“The deal feels more like a marriage of convenience than an opportunity for Beckham to illuminate Serie A.” – Dominic Fifield

Comment & analysis round-up

Quote of the day: “Tom [Hicks] is not looking to get out of Liverpool – it is an asset he likes and he doesn’t plan an exit. They have not engaged Merrill Lynch to sell the club – they have been an adviser of Tom’s for 12 months. There is an option with RBS coming up to extend [the refinancing deal] by a further six months until July and they will take up that option unless they have agreed another refinancing package before that.” – A source speaking to PA Sport.

Runner-up: “The fans who argued I should be sacked have a case. I deserve every bit of criticism levelled at me. I am the first to acknowledge that I am indefensible. I have messed up on more than one occasion but nothing sobers you up like going to prison. It was not a nice experience and I know this is the last-chance saloon. I let a lot of people down and now I am just hoping to repay them… I have not had a drink since December 27. It’s well documented that I have had problems with alcohol and the thing I went to prison for was alcohol related. It will be levelled at me that I had a fight with Ousmane when I was sober. I understand that but I know that, if I drink again I will be putting my football career in jeopardy. There are bits of me that I don’t want to be and the majority come out when I am drinking. I don’t want to use drink as an excuse, it was my own stupidity, but it was a major part of me messing up.” – Joey Barton.

Today’s overview: With last night’s Champions League matches throwing up limited surprises, the commentary of note is wafer thin.

Reporting from Atletico Madrid’s tie with Liverpool, Sid Lowe noted how the Spanish fans did themselves credit last night (“There was no racist chanting, little sign of trouble, and not a firework in sight”), while giving his assessment on Chelsea’s defeat of Roma, Sean Ingle shed praise on the Italians talisman, Francesco Totti, a player decribed as “perhaps football’s ultimate Marmite test.”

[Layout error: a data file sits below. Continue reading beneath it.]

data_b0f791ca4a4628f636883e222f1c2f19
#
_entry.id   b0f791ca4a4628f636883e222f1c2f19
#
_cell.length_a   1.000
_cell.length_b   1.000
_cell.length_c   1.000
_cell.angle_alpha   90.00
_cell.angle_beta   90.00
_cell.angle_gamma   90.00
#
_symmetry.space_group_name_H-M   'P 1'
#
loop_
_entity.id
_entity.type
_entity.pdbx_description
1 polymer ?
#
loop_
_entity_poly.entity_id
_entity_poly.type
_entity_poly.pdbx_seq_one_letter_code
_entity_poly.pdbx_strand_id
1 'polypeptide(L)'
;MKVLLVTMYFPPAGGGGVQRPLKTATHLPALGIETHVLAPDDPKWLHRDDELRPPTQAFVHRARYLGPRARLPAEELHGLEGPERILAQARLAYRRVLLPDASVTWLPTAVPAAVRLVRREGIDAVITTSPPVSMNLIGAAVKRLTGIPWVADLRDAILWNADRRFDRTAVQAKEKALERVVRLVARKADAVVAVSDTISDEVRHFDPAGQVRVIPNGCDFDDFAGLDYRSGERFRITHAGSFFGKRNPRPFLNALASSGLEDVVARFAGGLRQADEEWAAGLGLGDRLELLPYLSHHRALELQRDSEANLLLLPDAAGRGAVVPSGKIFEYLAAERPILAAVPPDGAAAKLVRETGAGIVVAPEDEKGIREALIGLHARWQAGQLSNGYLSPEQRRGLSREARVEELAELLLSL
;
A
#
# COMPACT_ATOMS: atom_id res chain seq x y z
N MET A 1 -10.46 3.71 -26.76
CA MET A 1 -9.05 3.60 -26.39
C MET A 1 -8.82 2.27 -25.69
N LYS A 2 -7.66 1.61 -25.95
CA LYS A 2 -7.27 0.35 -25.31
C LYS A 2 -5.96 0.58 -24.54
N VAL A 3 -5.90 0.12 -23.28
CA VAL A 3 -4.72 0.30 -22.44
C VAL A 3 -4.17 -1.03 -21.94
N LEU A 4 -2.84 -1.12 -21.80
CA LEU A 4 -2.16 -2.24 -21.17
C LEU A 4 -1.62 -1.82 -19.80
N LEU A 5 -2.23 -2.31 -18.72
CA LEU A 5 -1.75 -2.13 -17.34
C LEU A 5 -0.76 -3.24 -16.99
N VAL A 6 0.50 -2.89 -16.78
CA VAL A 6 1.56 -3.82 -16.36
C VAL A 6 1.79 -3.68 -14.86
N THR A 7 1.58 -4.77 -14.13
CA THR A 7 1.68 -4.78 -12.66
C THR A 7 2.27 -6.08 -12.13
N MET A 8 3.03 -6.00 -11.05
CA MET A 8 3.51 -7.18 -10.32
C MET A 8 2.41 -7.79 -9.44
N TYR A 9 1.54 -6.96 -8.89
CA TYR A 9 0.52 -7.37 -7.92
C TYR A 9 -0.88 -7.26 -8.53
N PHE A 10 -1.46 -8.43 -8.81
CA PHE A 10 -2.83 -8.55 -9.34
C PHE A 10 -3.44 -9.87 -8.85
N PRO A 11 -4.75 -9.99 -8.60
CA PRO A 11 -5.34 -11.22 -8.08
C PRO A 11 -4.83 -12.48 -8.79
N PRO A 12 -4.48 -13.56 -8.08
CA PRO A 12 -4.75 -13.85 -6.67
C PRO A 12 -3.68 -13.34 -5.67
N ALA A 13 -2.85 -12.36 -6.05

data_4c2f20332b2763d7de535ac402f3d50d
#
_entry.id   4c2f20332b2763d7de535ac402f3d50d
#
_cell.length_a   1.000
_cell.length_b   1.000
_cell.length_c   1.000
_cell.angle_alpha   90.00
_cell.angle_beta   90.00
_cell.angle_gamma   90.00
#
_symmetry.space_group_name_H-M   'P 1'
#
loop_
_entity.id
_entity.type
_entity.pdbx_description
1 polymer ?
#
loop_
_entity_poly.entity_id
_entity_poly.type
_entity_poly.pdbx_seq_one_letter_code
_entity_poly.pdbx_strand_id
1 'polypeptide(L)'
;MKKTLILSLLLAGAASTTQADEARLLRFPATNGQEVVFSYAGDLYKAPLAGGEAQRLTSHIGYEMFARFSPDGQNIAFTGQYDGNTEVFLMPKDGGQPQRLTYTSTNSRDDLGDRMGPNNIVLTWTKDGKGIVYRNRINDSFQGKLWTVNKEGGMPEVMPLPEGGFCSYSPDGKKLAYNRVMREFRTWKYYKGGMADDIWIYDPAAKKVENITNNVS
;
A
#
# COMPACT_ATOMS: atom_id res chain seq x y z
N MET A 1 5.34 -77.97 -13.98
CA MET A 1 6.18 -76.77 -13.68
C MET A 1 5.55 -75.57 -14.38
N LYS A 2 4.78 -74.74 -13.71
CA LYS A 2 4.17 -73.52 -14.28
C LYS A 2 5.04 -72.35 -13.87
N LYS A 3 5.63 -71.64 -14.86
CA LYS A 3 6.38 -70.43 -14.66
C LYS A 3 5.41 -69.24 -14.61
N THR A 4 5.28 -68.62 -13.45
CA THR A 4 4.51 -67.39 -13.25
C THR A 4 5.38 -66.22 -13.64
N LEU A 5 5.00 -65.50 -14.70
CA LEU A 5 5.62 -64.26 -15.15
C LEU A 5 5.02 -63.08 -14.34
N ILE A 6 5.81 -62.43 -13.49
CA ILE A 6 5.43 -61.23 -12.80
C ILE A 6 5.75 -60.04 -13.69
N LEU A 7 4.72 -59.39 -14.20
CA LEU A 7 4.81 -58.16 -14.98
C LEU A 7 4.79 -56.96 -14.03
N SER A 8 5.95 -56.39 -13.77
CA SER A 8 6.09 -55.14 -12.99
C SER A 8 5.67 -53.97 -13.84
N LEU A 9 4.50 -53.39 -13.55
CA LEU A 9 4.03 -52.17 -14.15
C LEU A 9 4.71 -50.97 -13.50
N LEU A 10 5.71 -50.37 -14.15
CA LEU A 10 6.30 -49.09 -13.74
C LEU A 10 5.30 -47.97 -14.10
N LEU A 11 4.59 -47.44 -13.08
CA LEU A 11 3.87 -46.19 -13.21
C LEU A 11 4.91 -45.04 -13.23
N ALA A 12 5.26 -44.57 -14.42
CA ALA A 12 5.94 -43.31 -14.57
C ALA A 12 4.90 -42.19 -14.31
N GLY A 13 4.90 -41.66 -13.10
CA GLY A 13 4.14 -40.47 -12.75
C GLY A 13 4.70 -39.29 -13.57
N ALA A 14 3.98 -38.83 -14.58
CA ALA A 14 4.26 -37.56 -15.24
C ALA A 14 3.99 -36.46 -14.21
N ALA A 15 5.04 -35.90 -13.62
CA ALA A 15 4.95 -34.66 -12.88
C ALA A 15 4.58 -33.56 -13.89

Beckhamania however has the papers in a frenzy, with his loan move to AC Milan seemingly done and dusted.

Dominic Fifield (Guardian) assesses what David Beckham’s role at AC Milan will be, arguing that “the deal feels more like a marriage of convenience than an opportunity for Beckham to illuminate Serie A.” The same exercise is conducted by the Independent’s Frank Dunne, who suggests Beckham will provide cover and an alternative to Andrea Pirlo. Yet Gabriele Marcotti, who accepts the financial rewards for the Rossoneri, concludes “On the surface, it’s hard to see it as anything other than a win-win-win-win situation all round.”

Kevin McCarra reports on how Don Fabio and his team helped engineer Beckham’s predicted move to the San Siro. However swimming against the tide of all the AC Milan-Beckham stories, the Daily Express’ Peter White claims that “Harry Redknapp is ready to make a shock move to snatch David Beckham from under the noses of Portsmouth’s UEFA Cup rivals AC Milan.”

With all this said and done, British Beckham fans will be able to watch their favourite player on the telly. – “Britons hoping to watch David Beckham don the red and black stripes of AC Milan will have to rely on a broadcaster snapping up the rights to show Italian football.”

Another day and more dissatisfaction at Tottenham, as the Telegraph’s Oliver Brown reports on how the fans are mobilising to enforce change at their club. Duncan White offers his opinion that “sacking Comolli won’t change the poor level of performance on the pitch and the club can’t afford to get rid of Ramos.” While Matt Lawton claims that “Tottenham are planning to combine news of Damien Comolli’s dismissal as director of football with ambitious plans for a new 60,000 seater stadium.”

In other news, Harry Redknapp uses his weekly column in The Sun to argue that English managers are better than foreign managers, Marina Hyde takes the unusual position of defending footballers, by criticising those who are smearing them during the current credit crisis, and Aislinn Simpson delivers a football lifestyle piece to the Telegraph documentating how foreign players at a Premiership team are being sent to a language school to help them understand football jargon.